Investing in assets with limited lifespans requires a different framework.

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An investor’s choice

Consider an investor who is faced with the following choices:

Choice A: He can buy a freehold property A for $1 million that has an open market rent of $100,000 annually.

Choice B: He can buy a leasehold property B for $500,000 that has an open market rent of $100,000. There is only 3 years left on the lease.

Based on conventional valuation metrics, property A has a P/E of 10x while property B has a P/E of 5x. However, an investor who chooses property B over property A would have just committed himself to a $200,000 loss. This illustrates the importance of asset lifespan.

 

famous value investors value investmentCommon industries with limited life assets

Companies with concession- or licensing-based business models are the most relevant. These are often infrastructure businesses. Companies with operations in China are also more likely to have concession-based businesses. These include:

  1. Toll road
  2. Power plant
  3. Transport
  4. Property

The problem with target multiples

Conventional valuation multiples have a very fundamental assumption – that the assets will last forward. For example, the common price to earnings ratio represents the number of years it takes for an investor to recoup his investments through earnings. Conceptually, paying 10x P/E for an asset will only make sense if it is able to last more than 10 years. But it is not necessarily so that asset will last the said years for the investor to recoup his investments.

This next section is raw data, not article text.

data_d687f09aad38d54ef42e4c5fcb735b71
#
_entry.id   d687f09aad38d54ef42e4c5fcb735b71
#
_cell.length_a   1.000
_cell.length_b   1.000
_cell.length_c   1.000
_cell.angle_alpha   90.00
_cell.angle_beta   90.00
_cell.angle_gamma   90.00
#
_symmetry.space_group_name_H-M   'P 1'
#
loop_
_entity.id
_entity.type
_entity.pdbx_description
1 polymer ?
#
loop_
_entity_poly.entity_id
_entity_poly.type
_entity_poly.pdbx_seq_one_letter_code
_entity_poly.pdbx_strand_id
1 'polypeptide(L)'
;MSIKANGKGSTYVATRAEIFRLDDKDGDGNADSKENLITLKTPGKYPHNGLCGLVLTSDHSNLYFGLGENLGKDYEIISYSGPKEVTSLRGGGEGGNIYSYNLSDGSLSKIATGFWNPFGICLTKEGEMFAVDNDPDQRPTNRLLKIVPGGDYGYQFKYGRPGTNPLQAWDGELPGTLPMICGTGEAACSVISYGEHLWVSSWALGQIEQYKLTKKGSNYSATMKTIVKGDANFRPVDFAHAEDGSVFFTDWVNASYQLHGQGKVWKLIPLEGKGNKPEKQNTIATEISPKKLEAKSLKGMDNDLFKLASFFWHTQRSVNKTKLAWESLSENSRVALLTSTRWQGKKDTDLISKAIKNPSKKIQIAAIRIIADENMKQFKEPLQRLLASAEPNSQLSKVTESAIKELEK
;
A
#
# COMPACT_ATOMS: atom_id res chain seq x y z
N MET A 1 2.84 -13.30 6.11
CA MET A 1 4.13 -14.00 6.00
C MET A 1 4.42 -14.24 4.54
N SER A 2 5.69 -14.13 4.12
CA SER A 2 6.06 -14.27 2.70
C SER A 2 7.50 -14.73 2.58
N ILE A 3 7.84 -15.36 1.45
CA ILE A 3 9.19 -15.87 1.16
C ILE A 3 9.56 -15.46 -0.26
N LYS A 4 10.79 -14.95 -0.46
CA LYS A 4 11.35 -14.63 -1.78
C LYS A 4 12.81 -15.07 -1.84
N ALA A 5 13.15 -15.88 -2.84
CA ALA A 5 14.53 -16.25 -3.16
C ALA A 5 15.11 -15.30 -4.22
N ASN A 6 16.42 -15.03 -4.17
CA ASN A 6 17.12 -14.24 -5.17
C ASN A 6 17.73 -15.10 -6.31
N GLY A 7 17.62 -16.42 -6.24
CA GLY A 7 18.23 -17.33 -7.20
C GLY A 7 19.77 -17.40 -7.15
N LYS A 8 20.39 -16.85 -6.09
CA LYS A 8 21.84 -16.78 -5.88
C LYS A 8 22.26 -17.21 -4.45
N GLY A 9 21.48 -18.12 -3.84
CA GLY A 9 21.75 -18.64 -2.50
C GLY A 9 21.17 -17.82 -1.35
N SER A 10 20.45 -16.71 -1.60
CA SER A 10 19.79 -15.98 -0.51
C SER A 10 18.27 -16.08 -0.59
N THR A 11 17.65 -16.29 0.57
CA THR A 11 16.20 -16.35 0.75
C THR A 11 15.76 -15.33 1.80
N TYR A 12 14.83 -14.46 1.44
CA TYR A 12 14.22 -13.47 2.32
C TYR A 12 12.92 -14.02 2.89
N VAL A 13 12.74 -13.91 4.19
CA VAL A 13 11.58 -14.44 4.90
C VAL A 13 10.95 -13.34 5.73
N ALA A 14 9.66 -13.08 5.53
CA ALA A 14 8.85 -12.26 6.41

On the asset side, the asset value will decline to zero because of depreciation. Therefore, paying under book does not necessarily mean you are getting a good deal either. For example in the case of Choice B, even if any investor pays $400,000 for the property which is worth $500,000 (0.8x P/B), the value of the asset will still be worth 0 at the end of 3 years.

What should investors do?

You can tell the lifespan of a business by calculating the weighted average lease expiration (WALE) of the assets. As a rule of thumb, you should not pay a multiple higher than that figure. If a company has a WALE of 3 years, 5x P/E would be considered expensive.

Remember, reading off valuation multiples is not a form of investment analysis – always relate the numbers back to economic sense.